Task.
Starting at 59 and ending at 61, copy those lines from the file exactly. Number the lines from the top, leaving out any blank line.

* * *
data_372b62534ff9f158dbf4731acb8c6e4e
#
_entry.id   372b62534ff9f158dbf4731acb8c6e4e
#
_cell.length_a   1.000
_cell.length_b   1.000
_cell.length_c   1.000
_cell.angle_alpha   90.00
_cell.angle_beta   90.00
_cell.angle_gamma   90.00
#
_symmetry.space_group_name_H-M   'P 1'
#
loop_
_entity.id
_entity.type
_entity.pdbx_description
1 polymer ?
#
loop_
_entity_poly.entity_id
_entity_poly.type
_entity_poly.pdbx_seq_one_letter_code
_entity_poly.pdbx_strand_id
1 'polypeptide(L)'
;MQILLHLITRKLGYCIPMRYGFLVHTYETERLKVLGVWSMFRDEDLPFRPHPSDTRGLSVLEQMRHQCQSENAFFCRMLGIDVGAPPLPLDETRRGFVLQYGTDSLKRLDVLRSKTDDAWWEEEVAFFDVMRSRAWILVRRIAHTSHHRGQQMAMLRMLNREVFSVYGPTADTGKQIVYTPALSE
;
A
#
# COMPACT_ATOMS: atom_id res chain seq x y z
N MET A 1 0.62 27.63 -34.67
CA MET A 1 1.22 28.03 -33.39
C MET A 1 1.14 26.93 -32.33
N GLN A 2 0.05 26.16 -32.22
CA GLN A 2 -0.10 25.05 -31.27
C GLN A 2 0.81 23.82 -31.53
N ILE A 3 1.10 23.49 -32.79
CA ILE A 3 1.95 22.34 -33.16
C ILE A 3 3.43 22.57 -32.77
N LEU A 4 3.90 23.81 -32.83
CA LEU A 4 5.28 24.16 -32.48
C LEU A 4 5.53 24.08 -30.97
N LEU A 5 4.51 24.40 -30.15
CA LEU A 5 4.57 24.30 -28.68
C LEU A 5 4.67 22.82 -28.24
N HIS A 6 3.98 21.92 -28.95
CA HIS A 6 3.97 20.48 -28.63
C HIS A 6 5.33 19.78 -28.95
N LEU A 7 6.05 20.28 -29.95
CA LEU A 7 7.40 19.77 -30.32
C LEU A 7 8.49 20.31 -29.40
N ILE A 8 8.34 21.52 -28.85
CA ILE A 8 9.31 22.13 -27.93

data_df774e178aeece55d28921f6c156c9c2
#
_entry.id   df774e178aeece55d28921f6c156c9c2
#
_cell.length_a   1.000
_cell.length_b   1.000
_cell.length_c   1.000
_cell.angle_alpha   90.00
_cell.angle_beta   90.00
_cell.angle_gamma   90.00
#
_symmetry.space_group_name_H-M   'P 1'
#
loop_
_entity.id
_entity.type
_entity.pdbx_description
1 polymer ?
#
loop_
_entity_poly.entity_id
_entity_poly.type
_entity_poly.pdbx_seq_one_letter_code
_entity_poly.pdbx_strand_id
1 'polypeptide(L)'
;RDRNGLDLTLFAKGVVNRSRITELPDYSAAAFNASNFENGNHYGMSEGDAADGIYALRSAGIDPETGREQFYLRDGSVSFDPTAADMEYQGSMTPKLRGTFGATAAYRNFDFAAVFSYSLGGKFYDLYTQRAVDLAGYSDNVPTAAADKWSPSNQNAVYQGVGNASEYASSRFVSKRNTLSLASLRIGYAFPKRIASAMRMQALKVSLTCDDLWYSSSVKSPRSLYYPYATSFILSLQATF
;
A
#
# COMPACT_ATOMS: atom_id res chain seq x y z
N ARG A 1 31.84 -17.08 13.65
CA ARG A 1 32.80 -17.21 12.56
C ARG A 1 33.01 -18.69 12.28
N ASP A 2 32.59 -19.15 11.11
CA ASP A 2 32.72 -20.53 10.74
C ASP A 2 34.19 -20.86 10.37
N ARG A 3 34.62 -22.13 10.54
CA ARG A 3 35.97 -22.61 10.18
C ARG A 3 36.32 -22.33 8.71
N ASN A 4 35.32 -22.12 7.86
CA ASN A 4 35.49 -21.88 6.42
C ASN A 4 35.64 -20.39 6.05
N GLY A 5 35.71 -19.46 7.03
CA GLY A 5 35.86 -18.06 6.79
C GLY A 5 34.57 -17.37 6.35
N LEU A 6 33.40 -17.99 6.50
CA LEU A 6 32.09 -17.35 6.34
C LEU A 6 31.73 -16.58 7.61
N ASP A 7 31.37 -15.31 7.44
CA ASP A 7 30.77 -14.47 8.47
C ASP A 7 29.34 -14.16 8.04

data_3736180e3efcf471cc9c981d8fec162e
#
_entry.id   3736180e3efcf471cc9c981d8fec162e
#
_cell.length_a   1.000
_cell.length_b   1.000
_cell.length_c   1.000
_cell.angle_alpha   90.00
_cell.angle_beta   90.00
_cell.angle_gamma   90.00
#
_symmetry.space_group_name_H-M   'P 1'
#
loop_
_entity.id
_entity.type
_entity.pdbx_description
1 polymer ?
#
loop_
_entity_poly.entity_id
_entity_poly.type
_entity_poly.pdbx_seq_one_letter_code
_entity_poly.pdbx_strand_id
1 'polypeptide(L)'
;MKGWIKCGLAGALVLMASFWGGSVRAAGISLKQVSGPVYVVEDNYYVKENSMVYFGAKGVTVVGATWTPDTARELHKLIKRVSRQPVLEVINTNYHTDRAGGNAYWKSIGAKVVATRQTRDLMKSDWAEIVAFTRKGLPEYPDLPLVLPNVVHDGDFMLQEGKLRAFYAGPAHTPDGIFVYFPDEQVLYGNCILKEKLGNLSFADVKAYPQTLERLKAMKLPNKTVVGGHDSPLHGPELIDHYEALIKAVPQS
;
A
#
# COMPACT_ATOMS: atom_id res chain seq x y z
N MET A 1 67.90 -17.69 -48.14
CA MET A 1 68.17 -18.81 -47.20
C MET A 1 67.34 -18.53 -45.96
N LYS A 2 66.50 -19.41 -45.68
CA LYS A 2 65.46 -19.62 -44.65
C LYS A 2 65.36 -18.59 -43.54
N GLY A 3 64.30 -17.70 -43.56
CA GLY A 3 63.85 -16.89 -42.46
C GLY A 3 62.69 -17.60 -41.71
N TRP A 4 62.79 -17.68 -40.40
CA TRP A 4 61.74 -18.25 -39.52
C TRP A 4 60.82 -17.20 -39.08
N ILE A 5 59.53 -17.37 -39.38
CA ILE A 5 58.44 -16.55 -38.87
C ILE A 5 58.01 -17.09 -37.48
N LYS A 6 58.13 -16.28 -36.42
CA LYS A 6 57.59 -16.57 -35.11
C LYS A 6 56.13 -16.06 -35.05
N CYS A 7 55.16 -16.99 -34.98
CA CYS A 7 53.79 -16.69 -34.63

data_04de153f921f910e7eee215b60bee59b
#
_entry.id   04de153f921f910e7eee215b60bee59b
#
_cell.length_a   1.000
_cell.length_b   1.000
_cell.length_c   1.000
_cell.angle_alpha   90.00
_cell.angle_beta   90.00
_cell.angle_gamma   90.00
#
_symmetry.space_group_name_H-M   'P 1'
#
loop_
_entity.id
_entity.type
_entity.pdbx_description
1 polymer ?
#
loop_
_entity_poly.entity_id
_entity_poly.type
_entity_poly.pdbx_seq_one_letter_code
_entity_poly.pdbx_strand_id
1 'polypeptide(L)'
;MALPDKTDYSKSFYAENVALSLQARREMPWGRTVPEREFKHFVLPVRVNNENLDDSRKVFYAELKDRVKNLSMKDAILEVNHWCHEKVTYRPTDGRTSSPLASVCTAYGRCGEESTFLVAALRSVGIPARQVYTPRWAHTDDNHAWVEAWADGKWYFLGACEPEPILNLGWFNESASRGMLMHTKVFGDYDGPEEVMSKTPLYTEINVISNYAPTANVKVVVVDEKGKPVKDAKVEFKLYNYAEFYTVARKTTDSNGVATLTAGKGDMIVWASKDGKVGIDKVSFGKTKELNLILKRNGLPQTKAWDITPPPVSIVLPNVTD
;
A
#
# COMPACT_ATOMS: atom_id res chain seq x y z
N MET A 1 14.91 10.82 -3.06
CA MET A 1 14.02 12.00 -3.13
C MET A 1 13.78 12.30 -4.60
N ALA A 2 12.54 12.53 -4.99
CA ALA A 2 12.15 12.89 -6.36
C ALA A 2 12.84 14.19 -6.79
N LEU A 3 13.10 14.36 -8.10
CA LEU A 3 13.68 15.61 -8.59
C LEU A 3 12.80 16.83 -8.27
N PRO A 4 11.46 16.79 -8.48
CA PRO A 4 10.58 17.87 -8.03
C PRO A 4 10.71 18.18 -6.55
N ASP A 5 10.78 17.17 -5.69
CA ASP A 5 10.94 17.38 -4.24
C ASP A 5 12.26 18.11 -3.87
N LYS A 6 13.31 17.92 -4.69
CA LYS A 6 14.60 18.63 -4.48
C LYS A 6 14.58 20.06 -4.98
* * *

_cell.length_b   1.000
_cell.length_c   1.000
_cell.angle_alpha   90.00